Yes, dandelion is a valuable food crop in early spring. You can use dandelions in soups, salads, fritters, muffins, breads, and even tasty wine. I haven’t heard of a dandelion dessert, but who knows, some creative chef out there may have dreamed up a sweet, melt-in-your-mouth dandelion dish. Vinelanders hold dandelions in high esteem in a special spring festival each year. A dandelion dinner at Merighi’s Inn on East Landis Avenue is the real deal.
Dandelion Salad Fit for Royalty
We had simpler fare at home. Each spring, Mom made dandelion salads, decorated with hard-boiled eggs sprinkled with paprika, to accompany our evening meals. “Dandelions are loaded with vitamins A and C, iron, and beta-carotene,” she claimed. “Eat!”
“The secret to good dandelion salad,” she said, “is to pick the tender leaves before the plant forms its flowers. (Once the flowers bloom, the leaves taste bitter.) Add a little vinegar-oil-garlic dressing, and there you have it: a delicious, healthy spring salad. Decorate the salad with hard-boiled eggs sprinkled with paprika and enjoy. Simple, but delicious.”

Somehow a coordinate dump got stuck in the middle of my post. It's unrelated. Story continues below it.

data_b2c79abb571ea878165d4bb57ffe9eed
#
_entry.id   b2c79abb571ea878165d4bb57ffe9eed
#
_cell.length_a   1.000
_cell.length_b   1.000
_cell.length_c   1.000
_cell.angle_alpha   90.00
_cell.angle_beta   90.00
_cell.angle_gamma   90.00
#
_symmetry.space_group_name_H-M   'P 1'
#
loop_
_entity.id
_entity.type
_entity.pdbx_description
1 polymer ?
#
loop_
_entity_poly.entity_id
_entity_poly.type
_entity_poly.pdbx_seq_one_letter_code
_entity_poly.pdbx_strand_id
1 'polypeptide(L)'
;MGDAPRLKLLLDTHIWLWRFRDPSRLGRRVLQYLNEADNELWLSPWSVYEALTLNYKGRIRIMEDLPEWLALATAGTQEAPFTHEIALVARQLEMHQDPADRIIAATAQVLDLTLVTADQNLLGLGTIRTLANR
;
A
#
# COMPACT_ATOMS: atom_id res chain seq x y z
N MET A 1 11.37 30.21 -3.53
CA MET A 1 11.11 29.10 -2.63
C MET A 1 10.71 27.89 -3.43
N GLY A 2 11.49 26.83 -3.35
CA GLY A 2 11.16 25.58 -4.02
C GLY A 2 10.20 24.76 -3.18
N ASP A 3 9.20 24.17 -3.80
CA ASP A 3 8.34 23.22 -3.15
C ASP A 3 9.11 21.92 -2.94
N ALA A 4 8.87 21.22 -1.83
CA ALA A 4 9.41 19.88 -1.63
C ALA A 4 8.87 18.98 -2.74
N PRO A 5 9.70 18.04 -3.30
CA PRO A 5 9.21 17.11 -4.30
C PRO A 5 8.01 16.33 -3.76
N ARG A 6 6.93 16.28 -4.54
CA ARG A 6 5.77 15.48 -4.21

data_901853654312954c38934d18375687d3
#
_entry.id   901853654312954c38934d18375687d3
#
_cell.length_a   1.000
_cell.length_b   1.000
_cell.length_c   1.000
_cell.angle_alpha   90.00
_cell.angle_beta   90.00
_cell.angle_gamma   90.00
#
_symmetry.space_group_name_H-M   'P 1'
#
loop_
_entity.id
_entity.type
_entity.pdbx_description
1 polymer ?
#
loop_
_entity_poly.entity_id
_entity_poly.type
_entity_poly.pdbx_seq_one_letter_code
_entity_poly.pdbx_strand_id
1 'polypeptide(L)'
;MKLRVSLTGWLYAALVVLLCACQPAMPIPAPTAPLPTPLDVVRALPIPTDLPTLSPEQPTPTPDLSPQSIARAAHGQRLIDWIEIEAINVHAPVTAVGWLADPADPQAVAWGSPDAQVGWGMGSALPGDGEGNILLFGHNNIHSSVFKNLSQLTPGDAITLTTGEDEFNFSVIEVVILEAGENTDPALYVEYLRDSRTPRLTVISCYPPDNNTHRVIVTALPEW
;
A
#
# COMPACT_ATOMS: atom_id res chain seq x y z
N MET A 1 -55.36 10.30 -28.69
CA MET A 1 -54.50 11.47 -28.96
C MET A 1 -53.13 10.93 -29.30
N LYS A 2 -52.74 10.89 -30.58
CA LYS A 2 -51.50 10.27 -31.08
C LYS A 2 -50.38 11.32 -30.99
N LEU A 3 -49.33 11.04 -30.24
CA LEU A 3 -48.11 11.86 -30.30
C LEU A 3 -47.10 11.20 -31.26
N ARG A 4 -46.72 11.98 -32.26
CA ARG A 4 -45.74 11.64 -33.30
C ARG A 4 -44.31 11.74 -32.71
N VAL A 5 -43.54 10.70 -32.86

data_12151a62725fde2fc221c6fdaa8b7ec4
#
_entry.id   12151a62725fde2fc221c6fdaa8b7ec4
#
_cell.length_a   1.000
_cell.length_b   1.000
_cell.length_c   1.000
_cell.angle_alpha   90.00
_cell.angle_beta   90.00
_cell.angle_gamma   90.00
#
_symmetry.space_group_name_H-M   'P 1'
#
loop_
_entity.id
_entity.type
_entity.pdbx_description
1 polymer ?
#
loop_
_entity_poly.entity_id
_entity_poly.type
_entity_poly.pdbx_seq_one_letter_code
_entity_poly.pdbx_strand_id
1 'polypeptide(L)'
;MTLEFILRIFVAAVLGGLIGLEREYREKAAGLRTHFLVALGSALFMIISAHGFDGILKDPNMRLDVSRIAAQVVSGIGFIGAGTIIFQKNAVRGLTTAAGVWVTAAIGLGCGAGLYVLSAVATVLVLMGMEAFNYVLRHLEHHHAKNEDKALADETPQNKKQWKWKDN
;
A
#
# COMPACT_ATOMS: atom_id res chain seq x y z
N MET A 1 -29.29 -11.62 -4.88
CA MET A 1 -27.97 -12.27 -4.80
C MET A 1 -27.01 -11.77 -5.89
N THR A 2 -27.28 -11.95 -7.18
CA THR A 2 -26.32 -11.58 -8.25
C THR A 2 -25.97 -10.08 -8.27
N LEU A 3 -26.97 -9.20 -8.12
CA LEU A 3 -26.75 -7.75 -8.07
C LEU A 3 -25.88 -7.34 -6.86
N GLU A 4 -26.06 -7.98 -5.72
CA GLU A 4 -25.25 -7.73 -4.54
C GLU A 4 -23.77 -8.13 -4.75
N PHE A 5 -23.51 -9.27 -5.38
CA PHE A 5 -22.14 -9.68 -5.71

Today’s WANA favorite prompt brought back a lovely childhood memory. Check the following posts for other #WANAFriday Participants’ favorite words:

Di Bell digs deep and finds some wonderful lost words.
Ellen Gregory shares her love of kitties with the word ailurophile. 
Julie Farrar uses her word as a jumping-off point. (Look for a kitty in here, too.)
Kim Griffin goes nostalgic with a Mary Poppins’ word.
Siri Paulson beats me to the punch with serendipity.

The Last Meow

Favorite Word? For a cat? That’s easy. Eat-play-sleep. That reminds me. I think it’s nap time now. Maybe I’ll head out to the dandelion patch and take a snooze.

photo: flickrdotcom

photo: flickrdotcom

Meow for now.  =<^;^>=

Five Recipes for Dandelion Wine

WANAfriday. Childhood Memory: Scary, Scary Campfire Stories

WANAfriday: Share an early childhood memory, or a photo that brings back a memory of childhood or family.

In my childhood, large family gatherings were common.

Many evenings, my aunts and uncles gathered round the big kitchen table drinking coffee and talking about the events of the day, the weather, and the crops.

The aunts and uncles gathered frequently in the evening for coffee and news.

The aunts and uncles gathered frequently in the evening for coffee and news.